Yokohama now makes rubber… by fermentation?

By Marc Bouchard | Sunday 16 May 2021 | BlogNews

As our recent articles on the subject show, one of the biggest concerns for tire manufacturers today is to reduce their dependence on oil. It is important to understand that this refined fossil fuel is used at all stages of tire production. Not only are additives extracted from it to make the rubber stronger, but synthetic rubber can be created from it.

Until now, this has been the only way to do it, but recently the Yokohama company unveiled a new process that could make the manufacture of synthetic rubber less polluting. By modifying the enzymes produced by certain cells, scientists at the Bio-monomer Production Laboratory have succeeded in producing key molecules of synthetic rubber… through fermentation.

GMOs to the rescue of your tires

This rather phenomenal result comes to us from a project by the Japanese company in partnership with Riken and Zeon, Japanese research institutes. The alliance began in 2013 and the Bio-monomer Production Laboratory, which RIken opened last year in the city of Yokohama, is one of its major operations centers. Their work, which focuses primarily in the area of biochemistry, is clearly already paying off!

The component being sought is butadiene, a reagent used in the synthesis of rubber gum. Normally, extracting it requires a lengthy process of chemical reactions and distillations, which is both relatively expensive and polluting. With the new method developed by the Yokohama-led partnership, it may now be possible to produce butadiene through fermentation. This is thanks to cells with artificially implanted enzymes that are capable of producing more butadiene than ever before.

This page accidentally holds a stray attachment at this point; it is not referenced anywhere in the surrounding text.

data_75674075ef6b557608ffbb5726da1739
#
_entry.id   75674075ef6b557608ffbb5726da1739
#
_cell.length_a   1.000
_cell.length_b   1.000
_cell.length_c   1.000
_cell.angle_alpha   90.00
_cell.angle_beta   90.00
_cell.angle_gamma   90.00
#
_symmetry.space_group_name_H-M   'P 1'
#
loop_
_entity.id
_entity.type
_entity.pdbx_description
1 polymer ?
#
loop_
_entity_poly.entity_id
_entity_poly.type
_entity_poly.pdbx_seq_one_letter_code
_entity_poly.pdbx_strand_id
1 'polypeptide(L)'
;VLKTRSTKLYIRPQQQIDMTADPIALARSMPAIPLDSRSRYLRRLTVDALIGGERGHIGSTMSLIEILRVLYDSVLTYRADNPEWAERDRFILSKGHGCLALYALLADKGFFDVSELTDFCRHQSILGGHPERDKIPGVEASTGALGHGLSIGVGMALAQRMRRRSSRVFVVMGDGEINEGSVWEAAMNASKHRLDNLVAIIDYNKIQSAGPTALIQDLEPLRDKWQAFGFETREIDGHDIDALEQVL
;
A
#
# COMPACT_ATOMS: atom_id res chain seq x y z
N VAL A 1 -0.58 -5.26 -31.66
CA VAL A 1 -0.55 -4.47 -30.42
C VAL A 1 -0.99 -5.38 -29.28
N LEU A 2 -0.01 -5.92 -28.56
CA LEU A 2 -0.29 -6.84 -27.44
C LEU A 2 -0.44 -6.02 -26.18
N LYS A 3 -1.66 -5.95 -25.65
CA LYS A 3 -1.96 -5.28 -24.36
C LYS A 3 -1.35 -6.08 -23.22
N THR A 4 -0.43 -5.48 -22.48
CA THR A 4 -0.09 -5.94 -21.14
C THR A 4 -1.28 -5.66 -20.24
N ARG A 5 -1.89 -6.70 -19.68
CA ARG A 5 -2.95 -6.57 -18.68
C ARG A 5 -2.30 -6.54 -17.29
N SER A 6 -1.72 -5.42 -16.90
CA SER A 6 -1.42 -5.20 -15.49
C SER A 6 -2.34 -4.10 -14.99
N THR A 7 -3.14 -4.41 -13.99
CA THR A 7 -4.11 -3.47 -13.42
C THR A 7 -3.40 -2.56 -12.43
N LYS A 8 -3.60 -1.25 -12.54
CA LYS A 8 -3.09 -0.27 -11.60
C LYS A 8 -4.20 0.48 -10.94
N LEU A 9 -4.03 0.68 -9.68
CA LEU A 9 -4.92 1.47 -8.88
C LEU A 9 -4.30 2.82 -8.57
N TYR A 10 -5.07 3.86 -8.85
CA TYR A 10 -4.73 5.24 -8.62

The goal: ever greater efficiency!

Currently, the problem is production volume. To have any impact on the industry, the process must be both more cost-effective and more efficient than the traditional method. That’s the next challenge for the technology trio, who face their biggest challenge yet: finding a way to commercialize their new technology.

At present, there are no products on the market that use butadiene from fermentation, but their current lineup already contains some pretty unique models. The Avid Descend, among others, is notable for a somewhat strange additive: orange oil. This very sticky natural substance allows for a better bonding of the tread compound, for a more solid tire.

About the Author

Marc Bouchard is passionate about cars... and many other things. He started out as a general journalist and has been working on cars for the past twenty years. We see him on TV, hear him on the radio and read about him everywhere. Often called upon as an expert analyst.

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